Army takes over Mahikeng hospital as health services close to collapse

Aaron Motsoaledi on his visit to Mahikeng hospital. Picture: Poloko Tau/City Press
Aaron Motsoaledi on his visit to Mahikeng hospital. Picture: Poloko Tau/City Press

As North West communities wait for the ANC to decide the fate of Premier Supra Mahumapelo, things have gone for bad to worse as health services in the province are close to total collapse.

Just when he was breathing a sigh of relief after the army’s health services – a team of nurses and doctors – took over collapsed health services at Mahikeng Provincial Hospital, Health Minister Aaron Motsoaledi was told more health professionals were downing tools in other areas.

This comes as the more than month-old Nehawu strike gained momentum.

Serious threats were reported at hospitals in Lehurutshe and Taung.

Nurses at Mahikeng Hospital were forced to down tools by either joining the strike or, according to Motsoaledi, they stayed away because of threats from pro-strike colleagues.

Over the last few days, family members were forced to remove some of the seriously ill-patients from deserted wards in Mahikeng.

The hospital has also become overburdened after at least five clinics were forced to close their doors two weeks ago.

Mahikeng was plunged into scenes of chaotic violence last week with communities demanding Mahumapelo’s removal.

The other challenge for the health department was that the pharmaceutical depot in Mahikeng, which supplies all clinics and hospitals across the province, was also closed as part of the strike.

Motsoaledi was relieved to say the depot has since been taken over by army officials and that chronic medication and other medical supplies have already started moving.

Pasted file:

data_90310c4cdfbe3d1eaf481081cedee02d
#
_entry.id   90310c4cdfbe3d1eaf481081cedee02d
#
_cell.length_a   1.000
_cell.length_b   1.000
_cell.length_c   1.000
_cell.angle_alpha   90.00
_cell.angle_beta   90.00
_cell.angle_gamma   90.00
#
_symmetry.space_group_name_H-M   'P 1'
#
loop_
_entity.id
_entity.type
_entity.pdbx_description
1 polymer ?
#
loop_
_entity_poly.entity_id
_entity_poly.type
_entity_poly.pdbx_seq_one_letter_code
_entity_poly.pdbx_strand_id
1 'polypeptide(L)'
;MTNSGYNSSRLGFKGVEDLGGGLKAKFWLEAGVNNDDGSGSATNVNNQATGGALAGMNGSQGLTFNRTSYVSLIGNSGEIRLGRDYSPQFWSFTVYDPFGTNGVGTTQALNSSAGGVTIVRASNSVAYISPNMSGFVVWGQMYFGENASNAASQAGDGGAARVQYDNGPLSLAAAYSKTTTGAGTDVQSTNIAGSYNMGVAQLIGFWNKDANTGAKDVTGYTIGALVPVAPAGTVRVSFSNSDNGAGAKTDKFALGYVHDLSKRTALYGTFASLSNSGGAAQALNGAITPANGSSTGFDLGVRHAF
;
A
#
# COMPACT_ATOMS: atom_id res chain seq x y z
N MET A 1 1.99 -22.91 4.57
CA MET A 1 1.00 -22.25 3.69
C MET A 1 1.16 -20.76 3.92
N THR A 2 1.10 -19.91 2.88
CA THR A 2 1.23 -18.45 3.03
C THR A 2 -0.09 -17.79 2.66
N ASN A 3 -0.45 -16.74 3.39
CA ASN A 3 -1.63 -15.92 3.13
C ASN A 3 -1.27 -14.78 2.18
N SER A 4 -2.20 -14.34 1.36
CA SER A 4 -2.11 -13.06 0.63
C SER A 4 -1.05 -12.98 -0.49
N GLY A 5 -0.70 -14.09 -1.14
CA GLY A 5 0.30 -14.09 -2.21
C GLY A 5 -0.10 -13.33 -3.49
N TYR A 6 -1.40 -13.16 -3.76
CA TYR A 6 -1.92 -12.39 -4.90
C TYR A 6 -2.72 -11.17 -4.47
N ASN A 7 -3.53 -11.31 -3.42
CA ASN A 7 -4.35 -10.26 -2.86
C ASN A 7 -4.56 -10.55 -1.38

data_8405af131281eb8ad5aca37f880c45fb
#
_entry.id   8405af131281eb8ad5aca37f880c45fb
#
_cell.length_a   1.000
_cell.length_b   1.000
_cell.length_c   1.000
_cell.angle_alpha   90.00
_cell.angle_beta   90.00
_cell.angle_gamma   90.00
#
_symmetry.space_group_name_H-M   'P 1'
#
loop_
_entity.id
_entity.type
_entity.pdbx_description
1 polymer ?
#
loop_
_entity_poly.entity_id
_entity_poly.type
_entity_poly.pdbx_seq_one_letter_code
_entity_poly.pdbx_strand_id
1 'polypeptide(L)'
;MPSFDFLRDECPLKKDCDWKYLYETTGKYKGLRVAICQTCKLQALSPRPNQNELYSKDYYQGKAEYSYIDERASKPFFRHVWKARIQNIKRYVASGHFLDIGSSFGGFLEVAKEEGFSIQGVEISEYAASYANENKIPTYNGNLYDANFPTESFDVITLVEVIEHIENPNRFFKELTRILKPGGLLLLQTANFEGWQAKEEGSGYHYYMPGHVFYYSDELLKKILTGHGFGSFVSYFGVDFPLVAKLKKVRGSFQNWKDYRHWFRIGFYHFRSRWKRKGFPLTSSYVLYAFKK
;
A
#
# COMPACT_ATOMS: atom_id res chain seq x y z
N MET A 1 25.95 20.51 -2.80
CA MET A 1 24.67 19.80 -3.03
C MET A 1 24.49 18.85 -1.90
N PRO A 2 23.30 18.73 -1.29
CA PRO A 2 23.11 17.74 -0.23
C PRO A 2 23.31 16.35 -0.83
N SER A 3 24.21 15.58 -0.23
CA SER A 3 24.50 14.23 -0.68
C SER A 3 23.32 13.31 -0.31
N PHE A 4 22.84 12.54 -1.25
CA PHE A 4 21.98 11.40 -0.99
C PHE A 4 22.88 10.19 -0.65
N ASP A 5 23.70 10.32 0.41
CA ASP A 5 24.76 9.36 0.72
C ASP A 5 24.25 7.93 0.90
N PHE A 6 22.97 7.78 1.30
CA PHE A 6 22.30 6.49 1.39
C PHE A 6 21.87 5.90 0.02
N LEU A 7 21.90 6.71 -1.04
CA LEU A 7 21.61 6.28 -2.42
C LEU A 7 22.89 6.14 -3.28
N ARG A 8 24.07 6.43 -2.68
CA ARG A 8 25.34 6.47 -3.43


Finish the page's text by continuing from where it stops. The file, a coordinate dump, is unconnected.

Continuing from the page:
With 40 nurses already deployed by the army at Mahikeng Hospital and 17 more still expected, Motsoaledi said a lot of work has already been done.

Seven doctors have also been deployed and nine more are on their way.

Motsoaledi said in the last 24 hours the soldiers already delivered 21 newborn babies – including six caesarean births.

“The situation is normalising there but unfortunately I can’t say the health situation is normalising. The report in the morning was that trouble was starting elsewhere all over the province in areas where there is no strike ... health workers were being followed home and intimidated,” he said.

“It is a very grave situation in as far as health is concerned. We have secured Mahikeng but all other districts are now starting, so we need to develop a plan and discuss with the army because their mandate was Mahikeng and the medical supply depot. This is a bigger problem perhaps than health.”

Motsoaledi said they were aware of Nehawu’s demands, adding that they will “meet those that are health-related but other demands are beyond the department of health”.

“There is no way I can meet a demand as a minister of health that the Premier (Mahumapelo) must go. Even the demand that the HOD (head of department) must go.

“I am the one who said I don’t think this HOD should continue running health services in the province because he is running them down. In terms of the law, both myself and the MEC of health have got no power to remove, suspend or even hire an HOD.”

The minister was referring to the recently suspended HOD of health in the troubled province, Dr Thabo Lekalakala.

This comes after an exposé on dubious contracts awarded to, among others, Mediosa which is a Gupta-linked company.

The same company was paid R30 million in advance before they could start working on the ground in their R180 million mobile clinic services.

“I am happy at long last, but after a lot of damage, that I understand (Lekalakala) has been suspended (which is something) I demanded more than a month ago. I told Nehawu they should know it is not the MEC and myself who are not willing to meet their demands, but are there political problems which need to be resolved somewhere,” Motsoaledi said.

“I am happy that the President (Cyril Ramaphosa) and officials of the ANC have been here and we’re leaving everything in their hands. I just want to secure services for people who are sick.”

Meanwhile, calm continued in Mahikeng. Not all workers reported for duty on Monday amid poor operation of public transport.

Some schools also advised parents to pick up their children earlier in the day after social media messages warning that violence could disrupt again.

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